What I found most interesting, however, was this note from "Windsor Castle" signed by George and dated April 1918 to the Americans joining the war....was this note for the American soldiers going to the Battle of Lys?

06 February 2012

Mystery Monday: The Maine Milburns (or Millburns)

Freshly inspired after a week at the Salt Lake Institute of Genealogy and a few hours of online streaming from RootsTech (and snowed in by the blizzard in Colorado) I dived into one of my boxes of genealogy papers and started scanning and typing.

I have neglected my Milburn tree because, well, "everybody" else has worked on it and written books about it and seemed to have it all sewn up.  But AH HA!  A mystery has surfaced.

I was looking at the records for my grandfather's nephew (or as states; 'my great grand uncle').
John Oliver Milburn.  John's parents, Joseph Milburn & Martha McNutt had married in Nova Scotia, Canada, lived in New Brunswick, and as they made their way to Iowa, Martha gave birth to John Oliver Milburn in Calais, Washington County, Maine.
The profile page for John Oliver Milburn and his wives, Henrietta Stapleton and 

John apparently marries Henrietta Stapleton, probably around 1858 - 1859 in Maine.  They have a daughter Mary who is born in Long Island, Hancock County, Maine in 1859.  A family story said that John was a first mate on a merchant ship that sailed out of Boston, around the world and that his wife and child had died while he was at sea!  He supposedly left the sea life at that time and went on to build the first steel bridges in Texas, one of which was over the Brazos River north of Houston.  He worked for the King Bridge Company and also built bridges in Richardson County, Nebraska.   He eventually moved to Pilger, Nebraska.

John shows up in Iowa in 1880 married to Mary Hower with whom he has 4 children (they eventually move to Nebraska).

The note I found states that Henrietta Stapleton shows up in the 1880 census in Washington County, Maine with daughter Mary, living with Cynthia Winchester as a boarder, and next door to Etta Milburn.  (though I can't find this record just now).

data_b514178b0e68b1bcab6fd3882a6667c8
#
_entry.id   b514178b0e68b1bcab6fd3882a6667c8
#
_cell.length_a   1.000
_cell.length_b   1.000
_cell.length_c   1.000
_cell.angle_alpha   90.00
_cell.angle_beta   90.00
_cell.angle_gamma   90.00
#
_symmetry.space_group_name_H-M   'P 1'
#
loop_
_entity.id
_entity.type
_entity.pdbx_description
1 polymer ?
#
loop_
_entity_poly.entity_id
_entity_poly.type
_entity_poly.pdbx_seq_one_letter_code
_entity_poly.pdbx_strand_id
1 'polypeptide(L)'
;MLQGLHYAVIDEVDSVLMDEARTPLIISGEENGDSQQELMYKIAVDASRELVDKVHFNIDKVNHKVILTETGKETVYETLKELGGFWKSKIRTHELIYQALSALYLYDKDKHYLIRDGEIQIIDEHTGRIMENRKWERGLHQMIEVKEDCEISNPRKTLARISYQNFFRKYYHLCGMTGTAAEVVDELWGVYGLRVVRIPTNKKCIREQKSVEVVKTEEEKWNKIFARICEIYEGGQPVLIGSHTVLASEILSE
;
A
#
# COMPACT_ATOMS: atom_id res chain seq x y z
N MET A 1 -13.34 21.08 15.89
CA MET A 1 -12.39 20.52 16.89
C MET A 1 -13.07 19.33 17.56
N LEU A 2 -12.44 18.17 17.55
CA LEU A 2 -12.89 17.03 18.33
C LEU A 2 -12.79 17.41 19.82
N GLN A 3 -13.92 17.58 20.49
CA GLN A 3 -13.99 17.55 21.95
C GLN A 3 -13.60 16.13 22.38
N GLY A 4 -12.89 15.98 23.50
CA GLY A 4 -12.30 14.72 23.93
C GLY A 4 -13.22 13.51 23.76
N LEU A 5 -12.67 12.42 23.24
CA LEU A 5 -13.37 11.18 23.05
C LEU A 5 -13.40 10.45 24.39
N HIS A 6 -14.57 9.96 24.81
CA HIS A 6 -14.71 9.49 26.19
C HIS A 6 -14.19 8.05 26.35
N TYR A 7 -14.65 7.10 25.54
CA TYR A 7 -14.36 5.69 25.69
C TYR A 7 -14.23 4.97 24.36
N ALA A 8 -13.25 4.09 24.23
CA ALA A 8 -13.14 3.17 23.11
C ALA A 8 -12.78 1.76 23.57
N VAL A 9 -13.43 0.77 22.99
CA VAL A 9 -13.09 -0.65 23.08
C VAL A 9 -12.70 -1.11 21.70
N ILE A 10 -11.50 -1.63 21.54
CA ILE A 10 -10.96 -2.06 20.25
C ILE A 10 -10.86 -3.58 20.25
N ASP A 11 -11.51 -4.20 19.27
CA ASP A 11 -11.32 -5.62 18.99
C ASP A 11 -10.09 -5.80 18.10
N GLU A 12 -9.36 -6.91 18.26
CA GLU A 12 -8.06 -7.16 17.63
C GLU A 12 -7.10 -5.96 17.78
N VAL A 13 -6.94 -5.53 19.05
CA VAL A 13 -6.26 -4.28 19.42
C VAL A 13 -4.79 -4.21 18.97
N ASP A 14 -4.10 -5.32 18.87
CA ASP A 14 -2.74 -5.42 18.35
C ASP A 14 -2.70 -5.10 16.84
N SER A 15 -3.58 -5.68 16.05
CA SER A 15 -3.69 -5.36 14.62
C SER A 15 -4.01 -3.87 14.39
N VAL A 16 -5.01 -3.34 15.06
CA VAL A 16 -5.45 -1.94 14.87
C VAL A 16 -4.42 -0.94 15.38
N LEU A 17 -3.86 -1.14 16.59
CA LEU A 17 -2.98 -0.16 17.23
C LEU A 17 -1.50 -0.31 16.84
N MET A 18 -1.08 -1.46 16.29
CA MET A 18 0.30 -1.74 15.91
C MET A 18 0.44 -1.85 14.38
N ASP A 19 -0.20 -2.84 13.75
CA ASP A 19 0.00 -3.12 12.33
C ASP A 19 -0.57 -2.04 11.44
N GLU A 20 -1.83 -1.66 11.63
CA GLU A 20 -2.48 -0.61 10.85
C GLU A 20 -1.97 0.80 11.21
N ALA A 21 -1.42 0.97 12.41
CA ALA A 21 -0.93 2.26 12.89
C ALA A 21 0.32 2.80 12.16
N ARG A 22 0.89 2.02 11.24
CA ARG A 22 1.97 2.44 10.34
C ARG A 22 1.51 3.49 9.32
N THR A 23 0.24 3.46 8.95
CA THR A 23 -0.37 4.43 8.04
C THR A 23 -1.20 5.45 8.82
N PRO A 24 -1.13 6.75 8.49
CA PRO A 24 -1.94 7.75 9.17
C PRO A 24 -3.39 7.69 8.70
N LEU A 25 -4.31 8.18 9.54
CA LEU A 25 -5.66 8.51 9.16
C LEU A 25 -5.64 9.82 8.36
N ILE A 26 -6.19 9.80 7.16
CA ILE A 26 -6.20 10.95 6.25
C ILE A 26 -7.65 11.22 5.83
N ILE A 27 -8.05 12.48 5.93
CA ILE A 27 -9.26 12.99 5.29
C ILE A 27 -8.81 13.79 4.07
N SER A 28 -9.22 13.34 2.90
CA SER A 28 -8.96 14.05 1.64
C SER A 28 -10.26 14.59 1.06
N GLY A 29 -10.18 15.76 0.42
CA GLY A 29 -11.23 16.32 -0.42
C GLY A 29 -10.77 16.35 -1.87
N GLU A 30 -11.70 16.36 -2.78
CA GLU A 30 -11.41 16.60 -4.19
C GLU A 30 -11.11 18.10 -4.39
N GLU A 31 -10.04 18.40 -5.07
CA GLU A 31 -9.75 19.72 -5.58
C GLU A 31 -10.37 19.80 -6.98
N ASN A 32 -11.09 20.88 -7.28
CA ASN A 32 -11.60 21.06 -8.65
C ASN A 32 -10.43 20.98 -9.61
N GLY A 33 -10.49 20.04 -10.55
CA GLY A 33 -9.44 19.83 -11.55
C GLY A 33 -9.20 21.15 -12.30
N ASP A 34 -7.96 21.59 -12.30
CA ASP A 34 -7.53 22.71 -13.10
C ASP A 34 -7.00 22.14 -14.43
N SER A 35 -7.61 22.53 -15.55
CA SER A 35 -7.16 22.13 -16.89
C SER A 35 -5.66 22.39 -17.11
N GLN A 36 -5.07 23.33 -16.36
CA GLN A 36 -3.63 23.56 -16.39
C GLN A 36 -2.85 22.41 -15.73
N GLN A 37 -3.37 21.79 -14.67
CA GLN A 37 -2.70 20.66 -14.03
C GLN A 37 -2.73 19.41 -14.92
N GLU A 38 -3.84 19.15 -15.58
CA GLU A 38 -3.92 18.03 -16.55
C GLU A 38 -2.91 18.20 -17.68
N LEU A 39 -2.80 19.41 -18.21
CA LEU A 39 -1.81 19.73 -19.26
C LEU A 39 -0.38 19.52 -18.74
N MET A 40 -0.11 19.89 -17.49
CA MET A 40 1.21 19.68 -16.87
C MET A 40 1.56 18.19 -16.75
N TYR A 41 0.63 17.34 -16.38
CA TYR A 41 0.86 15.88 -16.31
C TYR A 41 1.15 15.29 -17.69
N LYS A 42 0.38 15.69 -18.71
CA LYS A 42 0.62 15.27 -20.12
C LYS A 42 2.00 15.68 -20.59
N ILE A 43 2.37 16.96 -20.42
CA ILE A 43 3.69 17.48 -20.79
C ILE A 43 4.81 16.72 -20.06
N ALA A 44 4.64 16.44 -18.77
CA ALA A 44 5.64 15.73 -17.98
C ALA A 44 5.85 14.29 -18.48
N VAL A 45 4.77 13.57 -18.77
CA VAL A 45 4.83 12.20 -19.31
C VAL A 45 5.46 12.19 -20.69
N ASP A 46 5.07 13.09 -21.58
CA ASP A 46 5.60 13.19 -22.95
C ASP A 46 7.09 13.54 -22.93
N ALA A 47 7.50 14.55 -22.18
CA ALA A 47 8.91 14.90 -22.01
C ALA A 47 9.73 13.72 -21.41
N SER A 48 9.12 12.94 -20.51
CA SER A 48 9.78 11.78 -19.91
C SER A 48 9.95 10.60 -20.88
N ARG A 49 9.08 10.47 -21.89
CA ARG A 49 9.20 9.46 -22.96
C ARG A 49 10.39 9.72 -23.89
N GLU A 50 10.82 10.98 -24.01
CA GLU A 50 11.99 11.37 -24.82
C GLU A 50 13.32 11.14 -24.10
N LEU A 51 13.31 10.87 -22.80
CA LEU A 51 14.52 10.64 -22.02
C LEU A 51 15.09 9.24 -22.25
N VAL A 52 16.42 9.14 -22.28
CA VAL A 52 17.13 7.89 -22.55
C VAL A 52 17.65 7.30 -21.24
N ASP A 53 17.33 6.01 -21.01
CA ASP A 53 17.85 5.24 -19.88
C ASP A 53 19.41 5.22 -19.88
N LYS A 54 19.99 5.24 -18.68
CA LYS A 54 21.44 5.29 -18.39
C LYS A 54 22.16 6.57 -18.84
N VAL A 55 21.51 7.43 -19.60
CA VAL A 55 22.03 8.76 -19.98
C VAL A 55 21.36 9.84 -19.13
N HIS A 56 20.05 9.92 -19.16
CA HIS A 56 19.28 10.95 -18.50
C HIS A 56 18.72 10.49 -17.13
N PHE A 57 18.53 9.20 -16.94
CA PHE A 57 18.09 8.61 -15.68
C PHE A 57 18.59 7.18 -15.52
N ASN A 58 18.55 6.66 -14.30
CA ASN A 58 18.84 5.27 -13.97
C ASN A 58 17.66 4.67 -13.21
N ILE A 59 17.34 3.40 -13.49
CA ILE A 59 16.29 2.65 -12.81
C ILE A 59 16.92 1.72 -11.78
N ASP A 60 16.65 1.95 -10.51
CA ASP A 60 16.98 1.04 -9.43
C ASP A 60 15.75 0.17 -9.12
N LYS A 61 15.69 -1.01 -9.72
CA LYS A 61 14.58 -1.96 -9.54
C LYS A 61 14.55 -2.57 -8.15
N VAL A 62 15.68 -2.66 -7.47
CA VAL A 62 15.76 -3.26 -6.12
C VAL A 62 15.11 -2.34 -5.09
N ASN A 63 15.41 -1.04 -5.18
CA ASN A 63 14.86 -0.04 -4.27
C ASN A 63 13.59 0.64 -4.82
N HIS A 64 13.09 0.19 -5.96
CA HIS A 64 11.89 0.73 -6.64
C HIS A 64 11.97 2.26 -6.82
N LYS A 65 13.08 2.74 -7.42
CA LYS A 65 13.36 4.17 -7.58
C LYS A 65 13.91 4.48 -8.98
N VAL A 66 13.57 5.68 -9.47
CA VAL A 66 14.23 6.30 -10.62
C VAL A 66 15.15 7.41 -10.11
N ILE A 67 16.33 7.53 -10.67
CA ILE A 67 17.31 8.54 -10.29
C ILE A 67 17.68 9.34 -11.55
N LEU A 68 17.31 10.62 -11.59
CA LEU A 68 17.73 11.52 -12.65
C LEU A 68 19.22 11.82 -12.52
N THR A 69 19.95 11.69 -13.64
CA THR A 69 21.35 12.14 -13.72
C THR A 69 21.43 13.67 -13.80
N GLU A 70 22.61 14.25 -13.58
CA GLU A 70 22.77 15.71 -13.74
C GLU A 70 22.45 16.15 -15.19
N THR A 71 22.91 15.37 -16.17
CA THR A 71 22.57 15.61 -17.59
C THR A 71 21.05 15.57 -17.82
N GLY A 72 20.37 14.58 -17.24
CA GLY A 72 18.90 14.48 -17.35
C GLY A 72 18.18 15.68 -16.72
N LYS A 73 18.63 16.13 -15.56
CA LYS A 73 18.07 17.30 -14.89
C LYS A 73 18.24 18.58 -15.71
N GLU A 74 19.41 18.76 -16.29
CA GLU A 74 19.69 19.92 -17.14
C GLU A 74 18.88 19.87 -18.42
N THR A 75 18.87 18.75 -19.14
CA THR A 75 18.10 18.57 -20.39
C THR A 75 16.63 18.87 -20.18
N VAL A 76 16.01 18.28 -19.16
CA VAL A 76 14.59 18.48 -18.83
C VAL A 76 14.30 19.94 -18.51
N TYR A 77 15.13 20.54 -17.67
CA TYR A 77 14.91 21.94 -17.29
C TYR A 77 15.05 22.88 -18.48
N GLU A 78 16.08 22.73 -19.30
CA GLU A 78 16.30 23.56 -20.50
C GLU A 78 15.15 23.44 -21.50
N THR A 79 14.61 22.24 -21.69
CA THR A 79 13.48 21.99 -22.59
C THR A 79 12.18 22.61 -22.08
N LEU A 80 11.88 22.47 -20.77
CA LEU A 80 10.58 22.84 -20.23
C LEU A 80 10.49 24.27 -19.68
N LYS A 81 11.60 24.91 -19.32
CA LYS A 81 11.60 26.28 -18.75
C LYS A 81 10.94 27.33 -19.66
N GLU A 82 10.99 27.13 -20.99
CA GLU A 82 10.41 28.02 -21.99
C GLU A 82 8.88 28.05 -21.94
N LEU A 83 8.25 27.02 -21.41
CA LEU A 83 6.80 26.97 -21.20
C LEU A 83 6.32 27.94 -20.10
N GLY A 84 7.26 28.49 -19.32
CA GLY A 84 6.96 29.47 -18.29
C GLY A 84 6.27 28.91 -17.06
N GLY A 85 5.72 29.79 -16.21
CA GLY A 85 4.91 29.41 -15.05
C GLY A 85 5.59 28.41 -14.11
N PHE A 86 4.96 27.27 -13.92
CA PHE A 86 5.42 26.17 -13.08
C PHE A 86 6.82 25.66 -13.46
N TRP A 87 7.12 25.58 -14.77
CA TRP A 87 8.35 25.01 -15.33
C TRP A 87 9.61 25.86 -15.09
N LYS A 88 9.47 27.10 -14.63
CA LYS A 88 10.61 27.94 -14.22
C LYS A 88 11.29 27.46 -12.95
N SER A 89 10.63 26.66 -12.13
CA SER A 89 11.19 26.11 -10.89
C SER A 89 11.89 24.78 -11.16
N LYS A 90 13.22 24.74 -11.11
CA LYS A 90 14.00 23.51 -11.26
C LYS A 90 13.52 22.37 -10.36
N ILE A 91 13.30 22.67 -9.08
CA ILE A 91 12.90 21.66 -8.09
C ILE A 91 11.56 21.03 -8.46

So ... the mystery...  Did John just abandon his wife and daughter?  Were they divorced?  What happened to them?  Where is that 1880 census record the note mentions?

Further info can be found on John's brother, Joseph S Milburn at this google site.
I had also posted a query on Ancestry's Message Board for Stanton County, Nebraska.

04 February 2012

I love this guy! Ron Tanner-Product Manager New Family Tree

Ron Tanner, Product Manager, New Family Tree at
RootsTech 2012 is concluding today, and they definitely saved the best for last!  If you ever dreamed (genealogically speaking) about the PERFECT genealogy tool where everyone could contribute, discuss, receive notifications, correct and see a history of corrections and have it all SOURCED, is coming THIS YEAR, and GUESS WHAT ?  IT IS FREE!  Product Manager for the new family tree at, Ron Tanner gave a presentation on many of the new features and abilities of the new family tree at his presentation this morning.

Ron Tanner is hilarious and a visionary.  They are working with affiliate vendors so we don't have to retype all the hard work we have already done.  AND Ron Tanner is accepting BETA TESTERS for this new service.  He even told everyone who wants to be a beta tester to send him an email: tannerr at familysearch dot org.

The AncestryInsider did a great post on Ron Tanner when he became the product manager.  

Although I attended the Salt Lake Institute of Genealogy last week to work on my own family history, RootsTech is a great conference for techies and newbies alike to learn and discuss all the technical resources available to us genealogy obsessed individuals.  Thank you to RootsTech for making so many of their presentations available online and for free.